A former waitress who worked for a popular retro Philadelphia eatery has filed a federal discrimination complaint against the business, alleging she was fired in retaliation for complaining about sexual harassment.
Bensalem, Pa. attorney Ari R. Karpf filed the employment discrimination complaint Feb. 22 at the U.S. District Court for the Eastern District of Pennsylvania on behalf of Dawn Lalumera of Lower Bucks County, Pa.
The defendants named in the suit are Philadelphia-based Nifty Fifty’s and Philadelphia resident Stephen Washington.
Washington became Lalumera’s manager at the popular eastern Pennsylvania eatery, which contains an atmosphere reminiscent of a mid 20th century diner, in mid 2010, the lawsuit states.
Lalumera, who worked for the Northeast Philadelphia restaurant for more than a decade, immediately began experiencing discriminatory treatment soon after Washington became her supervisor, the suit states.
Washington often subjected the plaintiff to sexual harassment and a hostile work environment, which took the form of unwanted sexual comments and advances and jokes about Lalumera supposedly having had sex with a busboy, according to the complaint.
Following the harassment, Lalumera made several complaints to restaurant management, but she was denied the opportunity to make an official written complaint detailing her problems, the suit claims.
After Washington learned of the complaints made against him, he subjected Lalumera to an “extremely hostile work environment and pretextual admonishment/discipline,” the lawsuit contends.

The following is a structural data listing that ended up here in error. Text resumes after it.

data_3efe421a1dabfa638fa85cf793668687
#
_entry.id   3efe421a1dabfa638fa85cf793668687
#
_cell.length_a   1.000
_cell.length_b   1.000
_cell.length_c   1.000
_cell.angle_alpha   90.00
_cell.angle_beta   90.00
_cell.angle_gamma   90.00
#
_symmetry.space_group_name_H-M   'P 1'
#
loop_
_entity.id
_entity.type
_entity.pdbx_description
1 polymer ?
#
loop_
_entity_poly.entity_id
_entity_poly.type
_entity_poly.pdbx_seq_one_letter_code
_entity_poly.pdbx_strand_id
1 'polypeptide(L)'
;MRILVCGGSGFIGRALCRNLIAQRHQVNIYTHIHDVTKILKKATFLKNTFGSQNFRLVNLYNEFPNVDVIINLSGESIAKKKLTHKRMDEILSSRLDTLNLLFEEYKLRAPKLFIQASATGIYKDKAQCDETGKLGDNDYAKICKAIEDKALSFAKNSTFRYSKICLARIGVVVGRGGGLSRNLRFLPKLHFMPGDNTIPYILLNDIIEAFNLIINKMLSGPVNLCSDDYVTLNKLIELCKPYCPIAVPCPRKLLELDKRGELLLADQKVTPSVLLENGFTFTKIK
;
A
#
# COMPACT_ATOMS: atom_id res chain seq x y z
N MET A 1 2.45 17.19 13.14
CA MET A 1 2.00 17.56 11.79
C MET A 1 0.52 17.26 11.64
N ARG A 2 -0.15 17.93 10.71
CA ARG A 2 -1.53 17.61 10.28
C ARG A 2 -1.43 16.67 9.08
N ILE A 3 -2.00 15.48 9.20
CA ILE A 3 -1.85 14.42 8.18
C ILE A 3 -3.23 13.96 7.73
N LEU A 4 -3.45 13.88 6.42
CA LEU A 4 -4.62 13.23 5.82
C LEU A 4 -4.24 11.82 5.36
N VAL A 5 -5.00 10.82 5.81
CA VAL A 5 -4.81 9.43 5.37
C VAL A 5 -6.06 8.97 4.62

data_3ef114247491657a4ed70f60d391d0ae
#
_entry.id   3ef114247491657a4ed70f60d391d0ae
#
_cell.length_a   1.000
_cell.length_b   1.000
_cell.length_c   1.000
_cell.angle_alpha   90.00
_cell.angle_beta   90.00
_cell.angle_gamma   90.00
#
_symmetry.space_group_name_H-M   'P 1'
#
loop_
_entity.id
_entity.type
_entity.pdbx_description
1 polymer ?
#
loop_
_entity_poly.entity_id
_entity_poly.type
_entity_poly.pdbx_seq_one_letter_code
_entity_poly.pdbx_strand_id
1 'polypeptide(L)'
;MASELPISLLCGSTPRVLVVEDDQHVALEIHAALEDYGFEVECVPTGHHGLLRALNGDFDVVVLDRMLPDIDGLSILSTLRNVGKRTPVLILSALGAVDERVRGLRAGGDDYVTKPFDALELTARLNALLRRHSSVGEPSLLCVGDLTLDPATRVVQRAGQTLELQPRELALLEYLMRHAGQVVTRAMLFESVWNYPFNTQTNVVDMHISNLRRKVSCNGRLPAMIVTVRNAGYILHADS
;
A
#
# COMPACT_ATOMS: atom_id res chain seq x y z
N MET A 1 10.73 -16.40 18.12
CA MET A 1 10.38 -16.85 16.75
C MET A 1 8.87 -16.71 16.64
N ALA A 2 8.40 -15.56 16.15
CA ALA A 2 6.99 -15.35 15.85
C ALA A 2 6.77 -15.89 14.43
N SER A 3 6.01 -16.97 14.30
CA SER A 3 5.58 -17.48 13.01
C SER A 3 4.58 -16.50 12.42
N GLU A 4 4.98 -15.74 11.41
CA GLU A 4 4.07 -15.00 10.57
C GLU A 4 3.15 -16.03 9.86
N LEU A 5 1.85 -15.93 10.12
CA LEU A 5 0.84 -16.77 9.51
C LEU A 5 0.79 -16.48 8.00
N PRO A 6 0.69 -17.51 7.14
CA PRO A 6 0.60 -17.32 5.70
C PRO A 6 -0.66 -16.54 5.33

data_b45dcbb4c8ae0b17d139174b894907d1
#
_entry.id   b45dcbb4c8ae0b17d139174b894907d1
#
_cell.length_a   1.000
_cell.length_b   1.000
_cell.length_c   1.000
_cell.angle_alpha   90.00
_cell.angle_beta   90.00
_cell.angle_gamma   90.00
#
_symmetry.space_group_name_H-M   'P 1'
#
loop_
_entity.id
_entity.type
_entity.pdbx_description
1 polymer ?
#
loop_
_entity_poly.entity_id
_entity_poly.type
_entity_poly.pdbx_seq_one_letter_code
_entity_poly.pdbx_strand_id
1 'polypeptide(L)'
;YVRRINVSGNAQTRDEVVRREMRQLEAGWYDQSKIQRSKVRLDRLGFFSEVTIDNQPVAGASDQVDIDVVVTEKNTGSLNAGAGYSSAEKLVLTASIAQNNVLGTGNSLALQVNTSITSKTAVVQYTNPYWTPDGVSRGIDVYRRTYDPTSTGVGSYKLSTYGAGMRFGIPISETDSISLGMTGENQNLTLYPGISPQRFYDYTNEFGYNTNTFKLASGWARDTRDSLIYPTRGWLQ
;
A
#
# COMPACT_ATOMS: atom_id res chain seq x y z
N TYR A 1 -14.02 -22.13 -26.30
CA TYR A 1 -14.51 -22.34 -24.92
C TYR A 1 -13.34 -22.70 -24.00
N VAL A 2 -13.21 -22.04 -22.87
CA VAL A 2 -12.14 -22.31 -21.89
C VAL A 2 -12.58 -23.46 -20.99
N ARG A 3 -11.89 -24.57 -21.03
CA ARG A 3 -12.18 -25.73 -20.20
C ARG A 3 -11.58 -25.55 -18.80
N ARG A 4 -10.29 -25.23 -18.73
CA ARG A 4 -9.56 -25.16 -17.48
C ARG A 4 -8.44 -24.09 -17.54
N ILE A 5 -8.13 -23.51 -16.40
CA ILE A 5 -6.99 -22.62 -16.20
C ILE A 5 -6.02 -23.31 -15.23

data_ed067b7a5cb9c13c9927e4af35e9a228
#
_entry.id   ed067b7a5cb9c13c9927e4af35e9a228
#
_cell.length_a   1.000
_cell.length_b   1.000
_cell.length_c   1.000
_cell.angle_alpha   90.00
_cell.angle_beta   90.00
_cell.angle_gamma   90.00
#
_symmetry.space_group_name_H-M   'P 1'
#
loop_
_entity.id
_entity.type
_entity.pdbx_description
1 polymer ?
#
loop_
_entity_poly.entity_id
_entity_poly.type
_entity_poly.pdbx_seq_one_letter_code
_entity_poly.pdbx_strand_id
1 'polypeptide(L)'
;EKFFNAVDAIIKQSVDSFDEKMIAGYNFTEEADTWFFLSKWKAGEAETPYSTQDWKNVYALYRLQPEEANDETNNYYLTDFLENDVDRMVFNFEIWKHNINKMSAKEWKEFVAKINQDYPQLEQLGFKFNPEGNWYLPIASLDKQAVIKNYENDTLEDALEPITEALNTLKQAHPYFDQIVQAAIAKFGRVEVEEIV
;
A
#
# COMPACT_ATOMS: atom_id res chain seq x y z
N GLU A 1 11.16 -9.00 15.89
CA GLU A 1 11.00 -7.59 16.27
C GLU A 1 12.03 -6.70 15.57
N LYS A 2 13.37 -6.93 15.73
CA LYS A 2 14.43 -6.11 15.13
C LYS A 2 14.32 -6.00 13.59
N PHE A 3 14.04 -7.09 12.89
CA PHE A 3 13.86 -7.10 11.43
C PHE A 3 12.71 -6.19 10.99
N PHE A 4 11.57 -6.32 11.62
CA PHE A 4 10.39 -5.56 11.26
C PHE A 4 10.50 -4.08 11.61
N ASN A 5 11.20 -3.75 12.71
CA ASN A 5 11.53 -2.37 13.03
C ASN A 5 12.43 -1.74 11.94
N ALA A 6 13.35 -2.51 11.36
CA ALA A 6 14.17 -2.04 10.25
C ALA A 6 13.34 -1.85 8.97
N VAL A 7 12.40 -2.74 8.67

Washington repeatedly criticized Lalumera, belittled her work performance and required her to perform tasks outside of her job description, the lawsuit alleges.
All of this was done in retaliation for Lalumera having made a complaint against Washington, the suit states. All the while, Washington allegedly continued to make unwanted sexual comments toward the woman.
In January 2011, the complaint states, Washington made “threatening” statements to Lalumera because of her complaints of sexual harassment, including telling her that she “wouldn’t win the battle” and that he could terminate her.
In early April 2011, Lalumera complained about the treatment she had been receiving to the corporation’s owner.
Soon after, Lalumera was suspended from her job. When she returned, she was terminated. The termination came on May 3, 2011, the same day on which she told management she would be documenting what had been going on and her intent to report the same to the Equal Employment Opportunity Commission.
The company officially informed her she was being fired for job performance concerns.
The lawsuit contains counts of hostile work environment, retaliation, and interference and retaliation.
Lalumera seeks to have the defendant cease its custom of harassing and retaliating against employees.
She also seeks to be compensated for lost and future earnings, pay increases, bonuses and benefits.
Lalumera also seeks liquidated and punitive damages as well as attorney’s fees and other litigation costs.
A jury trial has been demanded.
The federal case number is 2:12-cv-00929-PD.